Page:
Correct. The distinction between what Obama’s campaign had done and what Cambridge Analytica did is substantial on at least two fronts. First, Obama’s campaign efforts were not secretive, and were paid for out of campaign funds. CA’s effort were secretive, apparently used illegally obtained personal data, and second, also probably violated campaign finance reporting rules of in-kind contributions.

Additionally, there is question about the legality of foreign nationals’ work on a presidential campaign.

Clive Robinson March 24, 2018 9:49 AM

@ JF,

Additionally, there is question about the legality of foreign nationals’ work on a presidential campaign.

I know Barack Obama, had UK nationals working on part of his re-election campaign.

Thus I suspect if it is illegal it is a question as to what position they hold within the organisation. In the case of the UK nationals I know of they were in effect high school/college students from a South London School who had won the chance to be involved as volunteers.

Coyne Tibbets March 24, 2018 10:42 AM

I have a general complaint. I do not like software that pops up anonymous dialogues asking for sign on. (I’m talking about you Microsoft.)

Where I’m working now I’m kind of straddled halfway between two different Microsoft domains; I sign in on one domain and my email is in another domain. As a result, and despite the fact that Outlook and Skype have both been told otherwise repeatedly, they pop up dialogues for me to sign in to the correct domain. But those dialogues do not say whether I’m signing into Outlook or Skype or something else. Worse, I have received pop-ups from other software, that I didn’t even know what it was, and from browser sessions that look similar, that I have refused to even use because I didn’t know what I was accessing.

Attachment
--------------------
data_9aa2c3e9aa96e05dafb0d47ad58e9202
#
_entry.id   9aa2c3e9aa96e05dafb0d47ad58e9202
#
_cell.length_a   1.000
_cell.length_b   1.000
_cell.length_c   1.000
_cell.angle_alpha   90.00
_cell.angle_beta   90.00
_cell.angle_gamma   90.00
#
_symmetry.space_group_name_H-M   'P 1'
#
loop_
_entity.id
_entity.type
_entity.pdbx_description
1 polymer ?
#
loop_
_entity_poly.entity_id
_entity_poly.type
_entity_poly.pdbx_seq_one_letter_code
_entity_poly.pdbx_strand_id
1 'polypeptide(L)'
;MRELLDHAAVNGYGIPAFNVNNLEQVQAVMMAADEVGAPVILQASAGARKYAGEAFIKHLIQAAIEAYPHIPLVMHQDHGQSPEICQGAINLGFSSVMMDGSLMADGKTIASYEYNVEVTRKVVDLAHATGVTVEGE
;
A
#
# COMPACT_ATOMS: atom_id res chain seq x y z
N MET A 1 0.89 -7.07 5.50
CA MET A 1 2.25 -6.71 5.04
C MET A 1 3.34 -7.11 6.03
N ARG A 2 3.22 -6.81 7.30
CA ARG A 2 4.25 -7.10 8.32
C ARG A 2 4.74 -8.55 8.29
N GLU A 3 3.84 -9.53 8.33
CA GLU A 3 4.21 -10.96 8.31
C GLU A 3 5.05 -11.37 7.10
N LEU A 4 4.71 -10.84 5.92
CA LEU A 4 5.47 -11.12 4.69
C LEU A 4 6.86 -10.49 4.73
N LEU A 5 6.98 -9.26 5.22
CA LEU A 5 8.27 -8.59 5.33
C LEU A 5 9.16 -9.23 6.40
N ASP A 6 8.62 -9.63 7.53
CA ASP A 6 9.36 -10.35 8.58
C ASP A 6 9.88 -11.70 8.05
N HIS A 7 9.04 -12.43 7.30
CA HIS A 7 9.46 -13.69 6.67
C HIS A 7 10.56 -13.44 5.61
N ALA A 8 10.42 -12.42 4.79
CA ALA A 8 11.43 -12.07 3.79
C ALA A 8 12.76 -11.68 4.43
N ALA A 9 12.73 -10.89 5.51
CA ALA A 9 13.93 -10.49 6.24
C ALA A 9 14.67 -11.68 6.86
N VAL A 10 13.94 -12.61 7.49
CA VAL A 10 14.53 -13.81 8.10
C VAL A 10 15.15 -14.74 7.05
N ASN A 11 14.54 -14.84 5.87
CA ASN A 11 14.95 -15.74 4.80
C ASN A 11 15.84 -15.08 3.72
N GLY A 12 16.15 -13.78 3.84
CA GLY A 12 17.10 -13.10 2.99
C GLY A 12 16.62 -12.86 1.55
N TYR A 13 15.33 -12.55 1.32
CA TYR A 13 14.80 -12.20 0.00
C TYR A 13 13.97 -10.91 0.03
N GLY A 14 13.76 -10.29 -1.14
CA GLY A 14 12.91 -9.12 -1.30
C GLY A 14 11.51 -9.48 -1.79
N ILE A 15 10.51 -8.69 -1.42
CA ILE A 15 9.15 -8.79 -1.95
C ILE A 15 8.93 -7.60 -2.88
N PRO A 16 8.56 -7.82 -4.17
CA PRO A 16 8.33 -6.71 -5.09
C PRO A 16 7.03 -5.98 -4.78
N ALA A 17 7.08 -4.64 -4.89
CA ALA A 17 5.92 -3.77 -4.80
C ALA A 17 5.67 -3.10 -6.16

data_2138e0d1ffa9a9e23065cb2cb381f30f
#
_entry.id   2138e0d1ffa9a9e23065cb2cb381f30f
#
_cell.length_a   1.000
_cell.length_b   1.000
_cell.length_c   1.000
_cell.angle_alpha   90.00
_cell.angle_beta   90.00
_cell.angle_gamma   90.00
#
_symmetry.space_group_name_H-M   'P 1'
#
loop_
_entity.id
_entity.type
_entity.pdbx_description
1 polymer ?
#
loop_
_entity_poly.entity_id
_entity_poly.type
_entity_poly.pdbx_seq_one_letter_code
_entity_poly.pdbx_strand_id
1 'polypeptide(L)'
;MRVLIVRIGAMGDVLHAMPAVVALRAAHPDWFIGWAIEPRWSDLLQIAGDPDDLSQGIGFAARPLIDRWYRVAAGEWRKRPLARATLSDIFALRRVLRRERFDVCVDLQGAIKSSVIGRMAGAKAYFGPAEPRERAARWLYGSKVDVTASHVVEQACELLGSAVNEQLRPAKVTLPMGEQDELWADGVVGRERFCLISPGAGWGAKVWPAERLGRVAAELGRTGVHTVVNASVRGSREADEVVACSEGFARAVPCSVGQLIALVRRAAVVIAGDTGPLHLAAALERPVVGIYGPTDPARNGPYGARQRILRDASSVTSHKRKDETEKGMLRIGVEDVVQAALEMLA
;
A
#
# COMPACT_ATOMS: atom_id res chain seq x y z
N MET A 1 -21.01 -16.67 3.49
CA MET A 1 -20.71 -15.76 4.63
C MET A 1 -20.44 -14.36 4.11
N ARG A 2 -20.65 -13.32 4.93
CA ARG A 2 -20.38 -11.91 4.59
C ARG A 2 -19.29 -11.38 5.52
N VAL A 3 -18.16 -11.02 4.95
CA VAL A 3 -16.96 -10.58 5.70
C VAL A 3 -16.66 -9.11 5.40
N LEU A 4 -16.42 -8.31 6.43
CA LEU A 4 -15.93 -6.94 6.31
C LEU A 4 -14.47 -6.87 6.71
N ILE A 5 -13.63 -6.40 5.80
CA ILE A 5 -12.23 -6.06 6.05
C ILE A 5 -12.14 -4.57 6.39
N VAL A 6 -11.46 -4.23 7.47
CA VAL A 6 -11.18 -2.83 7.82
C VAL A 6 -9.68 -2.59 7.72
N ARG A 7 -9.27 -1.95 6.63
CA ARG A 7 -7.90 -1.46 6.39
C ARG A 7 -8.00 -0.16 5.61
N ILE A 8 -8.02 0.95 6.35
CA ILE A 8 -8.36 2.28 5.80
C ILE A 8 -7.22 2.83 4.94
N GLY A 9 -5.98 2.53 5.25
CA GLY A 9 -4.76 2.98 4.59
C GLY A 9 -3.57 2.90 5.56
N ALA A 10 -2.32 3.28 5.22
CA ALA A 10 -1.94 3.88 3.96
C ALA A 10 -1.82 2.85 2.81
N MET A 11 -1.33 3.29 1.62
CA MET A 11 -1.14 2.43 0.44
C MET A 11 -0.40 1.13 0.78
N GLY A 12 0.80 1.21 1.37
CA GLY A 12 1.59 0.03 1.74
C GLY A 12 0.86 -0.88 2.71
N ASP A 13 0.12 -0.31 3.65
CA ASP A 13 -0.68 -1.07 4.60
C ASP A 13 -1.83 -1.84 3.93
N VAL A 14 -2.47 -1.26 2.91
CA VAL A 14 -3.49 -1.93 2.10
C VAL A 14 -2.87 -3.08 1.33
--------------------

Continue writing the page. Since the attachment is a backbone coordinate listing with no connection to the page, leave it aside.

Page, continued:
The dialogue should should at least say something like, “Signing into Outlook,” (or Exchange or Skype) anything else is a risk for phishing.

But even that would really not be enough. I need the OS to certify what I’m signing into. Like it’s done with https.

bttb March 24, 2018 10:44 AM

Three things from the Electronic Freedom Foundation ; SESTA/FOSTA
“And, as we wrote before, this is how the CLOUD Act could work in practice:

London investigators want the private Slack messages of a Londoner they suspect of bank fraud. The London police could go directly to Slack, a U.S. company, to request and collect those messages. The London police would not necessarily need prior judicial review for this request. The London police would not be required to notify U.S. law enforcement about this request. The London police would not need a probable cause warrant for this collection.